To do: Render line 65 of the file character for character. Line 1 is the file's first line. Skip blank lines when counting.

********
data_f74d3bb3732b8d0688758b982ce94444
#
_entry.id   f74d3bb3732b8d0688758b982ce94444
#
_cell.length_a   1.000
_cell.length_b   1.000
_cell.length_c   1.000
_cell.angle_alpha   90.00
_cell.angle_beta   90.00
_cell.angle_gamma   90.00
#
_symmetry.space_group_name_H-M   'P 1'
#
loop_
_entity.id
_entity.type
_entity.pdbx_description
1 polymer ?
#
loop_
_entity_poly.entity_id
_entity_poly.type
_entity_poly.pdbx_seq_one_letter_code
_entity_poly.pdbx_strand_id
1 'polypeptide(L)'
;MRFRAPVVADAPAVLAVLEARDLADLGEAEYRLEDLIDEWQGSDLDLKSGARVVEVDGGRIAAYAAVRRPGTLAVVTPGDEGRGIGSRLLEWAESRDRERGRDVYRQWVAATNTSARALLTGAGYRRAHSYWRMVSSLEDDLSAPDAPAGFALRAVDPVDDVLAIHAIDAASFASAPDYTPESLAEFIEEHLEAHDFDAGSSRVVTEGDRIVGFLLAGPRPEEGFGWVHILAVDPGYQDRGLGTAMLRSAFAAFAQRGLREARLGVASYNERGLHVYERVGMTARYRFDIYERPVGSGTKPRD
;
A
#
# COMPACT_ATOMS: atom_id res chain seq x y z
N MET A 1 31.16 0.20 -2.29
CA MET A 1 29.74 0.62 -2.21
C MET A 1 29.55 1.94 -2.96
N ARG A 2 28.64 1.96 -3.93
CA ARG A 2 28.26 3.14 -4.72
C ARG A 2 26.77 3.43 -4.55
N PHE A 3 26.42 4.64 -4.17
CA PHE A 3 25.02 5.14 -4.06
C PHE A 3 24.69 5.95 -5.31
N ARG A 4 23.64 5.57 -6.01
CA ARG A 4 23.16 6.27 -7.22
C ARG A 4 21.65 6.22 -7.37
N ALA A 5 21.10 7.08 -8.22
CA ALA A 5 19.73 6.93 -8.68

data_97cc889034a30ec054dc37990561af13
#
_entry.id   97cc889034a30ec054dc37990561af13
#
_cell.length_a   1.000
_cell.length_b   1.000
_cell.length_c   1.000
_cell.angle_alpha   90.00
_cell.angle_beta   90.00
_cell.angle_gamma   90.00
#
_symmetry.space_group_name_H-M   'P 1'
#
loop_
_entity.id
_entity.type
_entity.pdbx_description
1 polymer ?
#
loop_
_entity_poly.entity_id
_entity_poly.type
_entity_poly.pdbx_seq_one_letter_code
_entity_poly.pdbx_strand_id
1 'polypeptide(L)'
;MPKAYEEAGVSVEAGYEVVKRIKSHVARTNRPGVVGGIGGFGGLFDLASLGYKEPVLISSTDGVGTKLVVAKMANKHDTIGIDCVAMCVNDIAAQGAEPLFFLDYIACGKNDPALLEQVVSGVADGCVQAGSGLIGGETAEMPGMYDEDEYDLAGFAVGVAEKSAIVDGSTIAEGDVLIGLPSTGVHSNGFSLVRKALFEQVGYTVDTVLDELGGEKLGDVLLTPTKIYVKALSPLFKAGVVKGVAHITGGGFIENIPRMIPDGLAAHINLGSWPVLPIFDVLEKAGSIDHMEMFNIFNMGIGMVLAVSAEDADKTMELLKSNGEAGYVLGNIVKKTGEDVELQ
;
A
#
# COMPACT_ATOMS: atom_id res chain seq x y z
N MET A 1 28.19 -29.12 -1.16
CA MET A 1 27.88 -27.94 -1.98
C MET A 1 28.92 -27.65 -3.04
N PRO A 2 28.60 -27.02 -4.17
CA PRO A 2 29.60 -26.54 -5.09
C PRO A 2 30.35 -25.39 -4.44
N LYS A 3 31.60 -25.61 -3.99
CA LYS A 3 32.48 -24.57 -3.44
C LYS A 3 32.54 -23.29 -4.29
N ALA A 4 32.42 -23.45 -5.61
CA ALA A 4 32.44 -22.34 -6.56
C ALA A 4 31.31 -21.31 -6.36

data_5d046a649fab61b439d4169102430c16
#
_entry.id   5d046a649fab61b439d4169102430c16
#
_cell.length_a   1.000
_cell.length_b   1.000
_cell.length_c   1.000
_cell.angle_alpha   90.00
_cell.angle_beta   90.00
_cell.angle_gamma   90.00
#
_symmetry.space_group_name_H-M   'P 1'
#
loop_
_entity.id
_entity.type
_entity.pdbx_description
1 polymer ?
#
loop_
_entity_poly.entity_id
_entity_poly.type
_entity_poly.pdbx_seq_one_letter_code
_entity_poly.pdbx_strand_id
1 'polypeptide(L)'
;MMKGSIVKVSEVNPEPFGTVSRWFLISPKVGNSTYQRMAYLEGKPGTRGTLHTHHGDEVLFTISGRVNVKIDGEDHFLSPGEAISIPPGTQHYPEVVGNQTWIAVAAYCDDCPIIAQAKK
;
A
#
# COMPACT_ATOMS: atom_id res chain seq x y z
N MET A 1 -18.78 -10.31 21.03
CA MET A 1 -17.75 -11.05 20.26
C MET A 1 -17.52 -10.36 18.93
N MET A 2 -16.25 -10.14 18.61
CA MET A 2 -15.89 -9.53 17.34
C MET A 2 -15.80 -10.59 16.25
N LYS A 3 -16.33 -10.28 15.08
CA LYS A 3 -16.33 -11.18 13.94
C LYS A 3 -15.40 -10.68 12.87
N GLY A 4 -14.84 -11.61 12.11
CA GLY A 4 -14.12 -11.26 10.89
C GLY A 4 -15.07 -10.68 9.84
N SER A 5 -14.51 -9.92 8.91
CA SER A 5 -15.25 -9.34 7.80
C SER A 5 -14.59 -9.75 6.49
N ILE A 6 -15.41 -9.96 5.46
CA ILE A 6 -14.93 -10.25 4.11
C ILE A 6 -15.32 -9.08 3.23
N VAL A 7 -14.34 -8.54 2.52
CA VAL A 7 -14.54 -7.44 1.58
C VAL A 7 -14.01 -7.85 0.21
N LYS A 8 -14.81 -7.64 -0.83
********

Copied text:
_entity_poly.entity_id